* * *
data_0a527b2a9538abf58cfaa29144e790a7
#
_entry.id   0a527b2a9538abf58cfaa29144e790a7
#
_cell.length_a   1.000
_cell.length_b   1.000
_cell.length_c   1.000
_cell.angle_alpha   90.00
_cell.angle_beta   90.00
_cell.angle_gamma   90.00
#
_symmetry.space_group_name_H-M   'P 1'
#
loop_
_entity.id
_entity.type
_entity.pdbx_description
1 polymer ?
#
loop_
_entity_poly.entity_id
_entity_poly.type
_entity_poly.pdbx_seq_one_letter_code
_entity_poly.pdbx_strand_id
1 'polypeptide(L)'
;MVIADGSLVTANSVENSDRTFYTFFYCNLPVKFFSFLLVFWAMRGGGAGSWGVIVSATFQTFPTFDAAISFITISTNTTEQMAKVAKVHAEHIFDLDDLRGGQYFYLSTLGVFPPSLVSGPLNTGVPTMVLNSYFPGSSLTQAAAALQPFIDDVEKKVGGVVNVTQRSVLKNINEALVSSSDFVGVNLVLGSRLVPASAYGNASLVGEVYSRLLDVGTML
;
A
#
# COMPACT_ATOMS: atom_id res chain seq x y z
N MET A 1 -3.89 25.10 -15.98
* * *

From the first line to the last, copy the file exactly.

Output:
data_0a527b2a9538abf58cfaa29144e790a7
#
_entry.id   0a527b2a9538abf58cfaa29144e790a7
#
_cell.length_a   1.000
_cell.length_b   1.000
_cell.length_c   1.000
_cell.angle_alpha   90.00
_cell.angle_beta   90.00
_cell.angle_gamma   90.00
#
_symmetry.space_group_name_H-M   'P 1'
#
loop_
_entity.id
_entity.type
_entity.pdbx_description
1 polymer ?
#
loop_
_entity_poly.entity_id
_entity_poly.type
_entity_poly.pdbx_seq_one_letter_code
_entity_poly.pdbx_strand_id
1 'polypeptide(L)'
;MVIADGSLVTANSVENSDRTFYTFFYCNLPVKFFSFLLVFWAMRGGGAGSWGVIVSATFQTFPTFDAAISFITISTNTTEQMAKVAKVHAEHIFDLDDLRGGQYFYLSTLGVFPPSLVSGPLNTGVPTMVLNSYFPGSSLTQAAAALQPFIDDVEKKVGGVVNVTQRSVLKNINEALVSSSDFVGVNLVLGSRLVPASAYGNASLVGEVYSRLLDVGTML
;
A
#
# COMPACT_ATOMS: atom_id res chain seq x y z
N MET A 1 -3.89 25.10 -15.98